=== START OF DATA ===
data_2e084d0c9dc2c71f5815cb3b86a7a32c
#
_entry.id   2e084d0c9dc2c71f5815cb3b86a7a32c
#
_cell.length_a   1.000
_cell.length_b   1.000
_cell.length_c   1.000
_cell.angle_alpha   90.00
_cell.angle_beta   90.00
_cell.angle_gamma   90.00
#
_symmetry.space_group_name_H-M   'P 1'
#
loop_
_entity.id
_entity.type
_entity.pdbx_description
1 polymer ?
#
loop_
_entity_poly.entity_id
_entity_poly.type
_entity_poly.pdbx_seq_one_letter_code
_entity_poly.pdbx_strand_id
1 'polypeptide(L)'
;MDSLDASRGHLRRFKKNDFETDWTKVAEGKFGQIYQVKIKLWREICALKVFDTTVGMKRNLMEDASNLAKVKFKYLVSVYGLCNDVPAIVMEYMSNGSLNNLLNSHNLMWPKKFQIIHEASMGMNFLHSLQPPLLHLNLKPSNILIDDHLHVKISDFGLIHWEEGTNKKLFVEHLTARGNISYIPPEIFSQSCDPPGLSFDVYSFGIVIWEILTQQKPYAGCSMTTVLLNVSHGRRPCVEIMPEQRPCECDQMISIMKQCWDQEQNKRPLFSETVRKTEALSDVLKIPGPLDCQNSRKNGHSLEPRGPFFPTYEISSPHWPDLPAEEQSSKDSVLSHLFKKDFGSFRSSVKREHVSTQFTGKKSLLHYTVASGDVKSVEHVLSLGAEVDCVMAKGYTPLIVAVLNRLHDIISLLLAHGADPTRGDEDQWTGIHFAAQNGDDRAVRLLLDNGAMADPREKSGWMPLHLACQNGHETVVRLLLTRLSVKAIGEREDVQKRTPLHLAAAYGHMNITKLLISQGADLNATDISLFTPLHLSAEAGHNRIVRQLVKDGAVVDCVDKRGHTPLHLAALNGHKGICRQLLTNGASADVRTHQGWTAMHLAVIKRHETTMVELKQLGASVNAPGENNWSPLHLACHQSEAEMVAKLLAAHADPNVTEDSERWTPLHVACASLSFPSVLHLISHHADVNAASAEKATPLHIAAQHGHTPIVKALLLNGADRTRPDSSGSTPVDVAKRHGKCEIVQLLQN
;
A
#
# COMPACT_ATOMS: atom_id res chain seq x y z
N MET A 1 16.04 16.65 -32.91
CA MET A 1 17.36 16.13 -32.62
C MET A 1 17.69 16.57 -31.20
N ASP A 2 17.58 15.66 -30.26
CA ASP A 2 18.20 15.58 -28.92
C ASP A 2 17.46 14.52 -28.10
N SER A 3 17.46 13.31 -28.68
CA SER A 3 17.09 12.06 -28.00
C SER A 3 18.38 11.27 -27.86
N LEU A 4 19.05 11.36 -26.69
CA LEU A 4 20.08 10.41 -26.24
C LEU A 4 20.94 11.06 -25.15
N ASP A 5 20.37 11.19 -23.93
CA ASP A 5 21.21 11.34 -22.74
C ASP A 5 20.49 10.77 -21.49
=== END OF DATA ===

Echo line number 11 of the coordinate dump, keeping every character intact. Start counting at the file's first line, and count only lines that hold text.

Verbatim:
#